Intrepid Creativity (Increa) TM,SM
© 2004-2020 by Brian Mork
Ops & Design - I helped
States Air Force Academy's Astronautics department small
and stratospheric balloon
program more than 20 years ago. It was a heady, entrepreneurial
time that I
enjoyed. Ron Humble was a critical part of those years, and I was
sad to hear of his death in 2002 (Instar obituary).
I was involved with the following launches in
or programmatic ways:
- Glacier - March 16, 1996 (balloon) - Late one evening on a hill
far Northwest of Falcon AFB, we were doing ground receiver tests.
Gil Moore said (pointing to a step ladder), "Get up there and get it
working!" From that beginning, I helped with
communication operations and
launch/recovery activity. Seeing live video of a payload cut
from 94,000 feet above a weather front crossing Colorado is
especially when your impressionable 9-year old child is with
The payload tested magneto-torquing effects.
- Blue Moon - May 17, 1996 (balloon) - Flown to test active
of a platform. I spec'd, designed, and helped build/debug the
modulation and communications subsystems.
Gold - April 20, 1997 (balloon) and October 24, 1997
(satellite) - The
Falcon Gold project included designing and building a satellite payload
that hitched a ride on an Atlas booster in October 1997, after flying a
prototype on a balloon to 106,000 feet.
As part of the balloon payload recovery
team with Amateur Radio background, I
had a special challenge DF'ing to the descending payload. We
led to a Pueblo, Colorado landfill, but then the signal behaved
Turns out two locals saw the descending parachute, recovered the
into their pickup and drove away with it! We ended up driving
and down civilian subdivisions as a caravan of civilian, government
military vehicles, with racks of equipment, a trailer of stuff
of the "Roswell incident", military people peering out of the windows,
and antennas everywhere -- looking everything like a scene out of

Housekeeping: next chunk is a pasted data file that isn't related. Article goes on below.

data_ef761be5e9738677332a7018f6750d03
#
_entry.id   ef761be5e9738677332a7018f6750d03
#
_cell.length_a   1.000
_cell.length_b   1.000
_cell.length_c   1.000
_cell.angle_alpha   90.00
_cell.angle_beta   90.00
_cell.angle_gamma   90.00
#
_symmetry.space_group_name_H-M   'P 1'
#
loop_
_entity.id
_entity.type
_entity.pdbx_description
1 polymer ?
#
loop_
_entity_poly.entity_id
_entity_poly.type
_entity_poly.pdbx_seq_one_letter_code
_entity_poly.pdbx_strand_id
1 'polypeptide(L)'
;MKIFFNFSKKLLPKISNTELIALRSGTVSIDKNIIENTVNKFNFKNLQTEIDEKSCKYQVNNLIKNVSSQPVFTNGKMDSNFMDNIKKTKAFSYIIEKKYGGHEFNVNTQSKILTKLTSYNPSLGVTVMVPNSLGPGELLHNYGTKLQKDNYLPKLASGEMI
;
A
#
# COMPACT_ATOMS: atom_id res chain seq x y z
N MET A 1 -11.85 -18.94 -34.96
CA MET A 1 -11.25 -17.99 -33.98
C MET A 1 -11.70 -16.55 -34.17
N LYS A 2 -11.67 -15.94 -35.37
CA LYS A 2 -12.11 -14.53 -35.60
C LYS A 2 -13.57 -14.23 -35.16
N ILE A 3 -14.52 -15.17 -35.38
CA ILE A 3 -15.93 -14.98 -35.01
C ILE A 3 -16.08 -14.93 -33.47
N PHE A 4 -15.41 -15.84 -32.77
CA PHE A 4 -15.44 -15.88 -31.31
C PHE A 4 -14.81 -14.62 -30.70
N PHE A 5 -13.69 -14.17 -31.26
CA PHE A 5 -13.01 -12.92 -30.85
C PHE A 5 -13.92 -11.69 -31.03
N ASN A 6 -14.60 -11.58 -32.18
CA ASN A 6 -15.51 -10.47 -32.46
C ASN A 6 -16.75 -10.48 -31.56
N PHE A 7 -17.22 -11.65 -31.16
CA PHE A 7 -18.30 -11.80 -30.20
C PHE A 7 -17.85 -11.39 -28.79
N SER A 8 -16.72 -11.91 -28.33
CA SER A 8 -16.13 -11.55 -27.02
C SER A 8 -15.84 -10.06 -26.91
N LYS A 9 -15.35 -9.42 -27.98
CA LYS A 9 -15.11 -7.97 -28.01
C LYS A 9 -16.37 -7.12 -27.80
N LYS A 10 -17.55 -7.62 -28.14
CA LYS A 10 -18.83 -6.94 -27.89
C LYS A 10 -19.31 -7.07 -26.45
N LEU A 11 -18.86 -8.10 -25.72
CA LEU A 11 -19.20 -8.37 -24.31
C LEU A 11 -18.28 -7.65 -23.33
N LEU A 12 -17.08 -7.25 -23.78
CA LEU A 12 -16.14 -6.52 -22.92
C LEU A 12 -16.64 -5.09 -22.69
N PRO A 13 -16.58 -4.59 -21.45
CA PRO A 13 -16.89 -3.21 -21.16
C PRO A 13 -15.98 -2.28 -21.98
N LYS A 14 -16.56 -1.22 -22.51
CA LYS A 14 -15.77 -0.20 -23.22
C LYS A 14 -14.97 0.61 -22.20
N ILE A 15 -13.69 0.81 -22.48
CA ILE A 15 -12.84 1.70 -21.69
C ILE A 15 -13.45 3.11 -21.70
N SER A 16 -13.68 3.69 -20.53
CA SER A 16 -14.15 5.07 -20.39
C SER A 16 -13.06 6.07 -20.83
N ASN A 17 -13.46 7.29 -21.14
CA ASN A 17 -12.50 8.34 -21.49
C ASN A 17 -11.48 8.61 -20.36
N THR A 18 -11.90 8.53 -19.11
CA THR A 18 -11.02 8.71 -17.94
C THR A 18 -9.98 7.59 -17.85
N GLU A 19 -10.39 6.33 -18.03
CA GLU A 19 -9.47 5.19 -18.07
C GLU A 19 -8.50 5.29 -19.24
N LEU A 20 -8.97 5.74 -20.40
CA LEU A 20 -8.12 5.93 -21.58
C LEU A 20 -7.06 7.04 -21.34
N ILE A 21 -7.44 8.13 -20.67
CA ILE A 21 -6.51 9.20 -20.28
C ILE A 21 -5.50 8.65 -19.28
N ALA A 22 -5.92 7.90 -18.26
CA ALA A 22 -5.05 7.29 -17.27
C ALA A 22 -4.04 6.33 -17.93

We found the payload stashed in a storage shed behind a house occupied
by only a suspicious grandma. Turns out she personally knew
In addition to hands-on engineering, I'm interested in larger policy
I'm the only Air Force pilot who was selected to attend Air Force Space
Command's Space Tactics School before it integrated with the US
Air Force Weapons School (wikipedia)
at Nellis AFB (which now has
for Pilots, Intel Officers, and Space Operators). I learned about
level activities in space, military ops, national launch ops, launch
ground site capabilities, and a ton of national and international
I'll forever be an ambassador and pilgrim of space capability after my
time there. As part of the graduate-level curriculum, I wrote a paper
intelligent, distributed constellations
rather than intelligent satellites. Commercial trends
of satellite constellations can be found on Lloyd Wood's satellite
page. I've also been privileged to participate in
Secretary of the Air Force's Science
Advisory Board studies about Unmanned Aerial Vehicles (1996)
of Air Force infrastructure into space (1998), and teach the Space Test
course at the USAF Test Pilot School.
- FalconSat, May 2, 1998 (balloon) - The most
recent effort was
designed to study charging effects, with concurrent commitment to a bus
design versatile enough for future launches. My primary
this time was supervising and teaching cadet teams who are building the
Command Telemetry and Data Handling hardware and software.
satellite under this program launched in Nov 1999.
Through the years, I've applied for an astronaut position with NASA.
Flying Programs nominated me in 1993/5/7, but NASA did not
to interview. A Spring 1998 visit to the Astronaut and
Selection offices clued me in to better ways to present my
I applied again to the 1999 board as a civilian. I was called
February 2000, but
didn't make the final cut. I submitted applications for
astronaut selection cycles with various levels of success
(2003/08/12/16). An application in 2020 will be my 9th
application. In the
meantime, I watch for
work in areas of aviation, remote sensing designs (in
software, command & control, telemetry, and autonomous behavior).
background picture for this page is a picture of the space shuttle
after landing at Edwards Air Force Base. Starting in 2004, I
trained and qualified with DDMS
as on On-Scene Commander (OSC) for when the
shuttle diverts to Edwards AFB. Riding in a 1970s era modified
mobile home trailer, the OSC rides with the NASA commander and is
responsible for all DoD supporting organizations such as Fire &
Rescue, Security Police, Hazmat, Medical, Public Relations, etc.
We did many exercises and I had a chance to participate in
one real shuttle
This page is maintained by Brian Mork, owner &
operator of IncreaTM
// It was last modified April 2021. Suggestions for changes and
are always welcome. The easiest way is to contact me via e-mail.